Florian Maier-Aichen @303 Gallery

JTF (just the facts): A total of 7 large scale color and black and white photographs, generally framed in white and unmatted, and hung against white walls in the entry area and the main gallery space. 5 of the works are c-prints, made in 2013 and 2014. These prints range in size from roughly 67×54 to 101×81, and are available in editions of 6. The show also includes 1 gelatin silver print and 1 dye transfer print (framed in black), both made in 2014. The gelatin silver print is sized roughly 61×49, while the dye transfer is roughly 27×21; both are available in editions of 6. (Installation shots below.)

Comments/Context: Florian Maier-Aichen’s newest works find him once again out on the border between painting and photography, continuing to experiment with how gesture and chance can be incorporated into a deterministic medium. With each successive show, he’s diving deeper into process, intermingling once separate effects, bringing layering and rephotography into the mix with actual painted surfaces. More than ever before, I felt a sense of iteration, of this followed by that, ultimately leading to images that consistently try to interrupt and undermine themselves.

At first glance, many of Maier-Aichen’s abstractions look like straightforward photographs of paintings. Hand drawn swirls dance around, dissolving into energetic fields of drips and more violent splashes. A closer look reveals these painterly touches to have echoes – positive/negative combinations of white/black or slight misalignments like ghosts. These are a result of a sandwiching process, where transparent sheets like those once used in cel animation have been stacked together and then rephotographed, creating rhythms and repetitions that bounce across the surface. With its subtle blurs and refractions, a knot of splattered white paint against a transitional background suddenly starts to look like a cosmic explosion.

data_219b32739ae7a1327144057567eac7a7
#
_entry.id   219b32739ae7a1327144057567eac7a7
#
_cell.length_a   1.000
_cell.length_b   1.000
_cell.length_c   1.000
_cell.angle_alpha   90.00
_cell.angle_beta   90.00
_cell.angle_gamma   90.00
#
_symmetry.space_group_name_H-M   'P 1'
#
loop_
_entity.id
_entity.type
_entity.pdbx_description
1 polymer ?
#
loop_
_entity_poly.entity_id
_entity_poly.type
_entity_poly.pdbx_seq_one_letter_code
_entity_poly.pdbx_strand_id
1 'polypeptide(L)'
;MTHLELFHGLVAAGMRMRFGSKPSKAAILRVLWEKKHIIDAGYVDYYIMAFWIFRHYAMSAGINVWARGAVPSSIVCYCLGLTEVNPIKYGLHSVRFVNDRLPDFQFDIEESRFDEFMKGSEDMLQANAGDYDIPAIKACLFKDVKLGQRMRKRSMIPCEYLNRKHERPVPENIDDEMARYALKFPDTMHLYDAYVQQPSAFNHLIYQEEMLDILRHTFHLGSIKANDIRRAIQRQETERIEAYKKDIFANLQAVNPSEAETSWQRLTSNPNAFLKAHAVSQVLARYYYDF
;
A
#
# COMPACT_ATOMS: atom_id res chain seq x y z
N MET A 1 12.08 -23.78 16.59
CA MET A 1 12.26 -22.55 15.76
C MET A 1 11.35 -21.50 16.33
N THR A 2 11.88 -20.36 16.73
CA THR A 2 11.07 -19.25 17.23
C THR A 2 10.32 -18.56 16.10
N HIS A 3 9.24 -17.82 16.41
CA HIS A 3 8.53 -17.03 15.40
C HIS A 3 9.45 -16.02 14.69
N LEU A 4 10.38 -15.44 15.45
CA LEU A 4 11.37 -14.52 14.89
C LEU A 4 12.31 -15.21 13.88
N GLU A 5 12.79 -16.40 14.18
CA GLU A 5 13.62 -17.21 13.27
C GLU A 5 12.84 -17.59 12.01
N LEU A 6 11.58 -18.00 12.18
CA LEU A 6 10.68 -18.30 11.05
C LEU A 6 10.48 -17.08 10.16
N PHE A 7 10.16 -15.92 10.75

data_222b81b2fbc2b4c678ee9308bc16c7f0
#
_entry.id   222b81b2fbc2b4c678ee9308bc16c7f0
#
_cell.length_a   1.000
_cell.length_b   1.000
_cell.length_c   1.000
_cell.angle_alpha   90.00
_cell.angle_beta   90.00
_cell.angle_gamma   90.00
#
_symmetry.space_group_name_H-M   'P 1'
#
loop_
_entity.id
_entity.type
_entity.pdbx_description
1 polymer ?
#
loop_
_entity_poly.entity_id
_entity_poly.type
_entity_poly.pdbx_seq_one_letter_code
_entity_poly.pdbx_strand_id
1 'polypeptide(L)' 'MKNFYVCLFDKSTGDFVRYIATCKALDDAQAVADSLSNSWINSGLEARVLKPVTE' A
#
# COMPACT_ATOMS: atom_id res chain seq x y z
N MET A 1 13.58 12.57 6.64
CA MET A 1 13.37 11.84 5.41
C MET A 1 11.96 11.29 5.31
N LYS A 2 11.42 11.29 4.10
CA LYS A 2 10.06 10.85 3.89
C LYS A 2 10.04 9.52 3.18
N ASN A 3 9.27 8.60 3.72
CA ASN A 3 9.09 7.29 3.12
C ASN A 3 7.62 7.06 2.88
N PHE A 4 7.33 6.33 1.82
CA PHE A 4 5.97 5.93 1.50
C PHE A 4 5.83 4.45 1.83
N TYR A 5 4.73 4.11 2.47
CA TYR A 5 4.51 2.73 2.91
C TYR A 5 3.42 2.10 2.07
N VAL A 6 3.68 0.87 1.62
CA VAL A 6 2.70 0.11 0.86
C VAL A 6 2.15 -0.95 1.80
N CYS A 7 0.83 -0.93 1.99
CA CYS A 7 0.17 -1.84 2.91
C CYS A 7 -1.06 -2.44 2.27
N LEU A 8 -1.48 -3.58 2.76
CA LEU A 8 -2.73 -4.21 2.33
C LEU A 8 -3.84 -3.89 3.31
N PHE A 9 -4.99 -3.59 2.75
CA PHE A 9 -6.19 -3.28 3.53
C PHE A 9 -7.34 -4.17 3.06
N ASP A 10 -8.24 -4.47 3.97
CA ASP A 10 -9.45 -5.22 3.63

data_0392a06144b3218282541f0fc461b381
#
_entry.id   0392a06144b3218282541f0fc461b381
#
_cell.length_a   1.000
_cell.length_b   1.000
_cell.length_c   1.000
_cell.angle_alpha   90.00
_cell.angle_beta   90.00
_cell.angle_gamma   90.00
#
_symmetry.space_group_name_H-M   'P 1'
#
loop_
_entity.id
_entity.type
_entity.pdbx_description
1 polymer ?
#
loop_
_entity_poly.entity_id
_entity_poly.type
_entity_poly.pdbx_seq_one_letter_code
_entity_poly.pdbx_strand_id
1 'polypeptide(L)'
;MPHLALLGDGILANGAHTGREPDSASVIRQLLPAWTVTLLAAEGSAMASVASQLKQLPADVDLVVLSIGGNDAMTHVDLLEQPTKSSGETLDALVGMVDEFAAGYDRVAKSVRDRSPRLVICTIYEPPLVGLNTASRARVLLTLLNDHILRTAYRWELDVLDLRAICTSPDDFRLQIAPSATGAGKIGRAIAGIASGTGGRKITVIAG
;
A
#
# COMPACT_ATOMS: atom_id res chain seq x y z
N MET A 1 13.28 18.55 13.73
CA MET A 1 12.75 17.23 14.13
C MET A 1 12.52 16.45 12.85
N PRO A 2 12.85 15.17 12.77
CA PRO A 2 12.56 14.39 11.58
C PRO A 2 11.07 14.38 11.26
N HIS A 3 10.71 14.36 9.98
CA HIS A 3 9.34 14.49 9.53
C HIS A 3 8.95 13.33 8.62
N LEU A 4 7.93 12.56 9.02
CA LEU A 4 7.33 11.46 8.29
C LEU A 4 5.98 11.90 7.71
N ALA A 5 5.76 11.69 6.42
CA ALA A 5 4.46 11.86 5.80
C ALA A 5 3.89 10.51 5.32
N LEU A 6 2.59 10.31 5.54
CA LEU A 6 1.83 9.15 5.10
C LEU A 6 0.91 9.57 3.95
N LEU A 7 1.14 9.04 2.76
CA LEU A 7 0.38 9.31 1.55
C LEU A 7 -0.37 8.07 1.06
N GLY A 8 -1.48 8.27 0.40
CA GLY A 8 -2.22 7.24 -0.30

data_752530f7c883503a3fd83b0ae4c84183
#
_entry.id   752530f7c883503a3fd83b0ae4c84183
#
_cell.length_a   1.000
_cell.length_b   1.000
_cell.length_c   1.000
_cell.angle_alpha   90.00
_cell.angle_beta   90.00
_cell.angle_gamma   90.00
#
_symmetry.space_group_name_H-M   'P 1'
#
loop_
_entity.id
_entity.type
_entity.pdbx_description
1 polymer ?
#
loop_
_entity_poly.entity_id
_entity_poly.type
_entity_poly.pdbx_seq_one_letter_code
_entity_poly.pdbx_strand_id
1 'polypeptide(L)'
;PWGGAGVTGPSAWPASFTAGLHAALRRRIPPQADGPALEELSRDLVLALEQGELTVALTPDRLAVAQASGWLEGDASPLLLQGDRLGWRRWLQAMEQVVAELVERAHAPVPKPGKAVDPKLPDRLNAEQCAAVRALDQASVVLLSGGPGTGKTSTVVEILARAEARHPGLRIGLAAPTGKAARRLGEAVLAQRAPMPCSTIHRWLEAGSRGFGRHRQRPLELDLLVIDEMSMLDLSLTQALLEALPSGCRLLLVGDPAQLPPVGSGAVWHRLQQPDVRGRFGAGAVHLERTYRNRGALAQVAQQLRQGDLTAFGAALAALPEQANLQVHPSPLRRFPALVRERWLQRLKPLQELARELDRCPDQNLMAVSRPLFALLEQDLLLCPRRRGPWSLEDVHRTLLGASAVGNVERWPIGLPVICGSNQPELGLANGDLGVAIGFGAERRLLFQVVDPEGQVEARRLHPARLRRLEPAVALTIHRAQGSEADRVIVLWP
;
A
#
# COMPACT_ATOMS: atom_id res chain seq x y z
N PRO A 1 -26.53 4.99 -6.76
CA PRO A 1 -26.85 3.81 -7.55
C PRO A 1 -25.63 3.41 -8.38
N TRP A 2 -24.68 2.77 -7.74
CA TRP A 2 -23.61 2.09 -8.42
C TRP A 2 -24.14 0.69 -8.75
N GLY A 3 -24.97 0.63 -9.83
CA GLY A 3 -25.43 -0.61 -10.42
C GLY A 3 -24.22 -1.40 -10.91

Maier-Aichen’s more traditional aerials rely on a variety of processes and techniques to push them away from conventionality. High contrast gelatin silver creates a crisply bisected black and white lake scene, which is then punctuated by a gloppy splash of chemical whiteness in the upper corner. A long distance view of Los Angeles is turned pink by infrared film, and then decorated with added marks in the sky. And a gentle Swiss mountain scene is distorted by the time dilation of the tricolor process, where moments between red, green, and blue create disorienting color shifts. Again and again, photography is being undercut, its weaknesses exposed and then consciously reworked.

Even when Maier-Aichen is tweaking and manipulating, his works never seem to cross the line from restraint into exuberance; control is never in danger of being lost. His machinations have a more sober, intellectual tone, asking us to embrace his thought process as much as his end product. His pictures are held in check, smartly innovative, but locked down tight.

Collector’s POV: The prints in this show are priced between $30000 and $70000, generally based on size. Maier-Aichen’s work has become consistently available in the secondary markets in the past few years, with recent prices ranging between $12000 and $180000.

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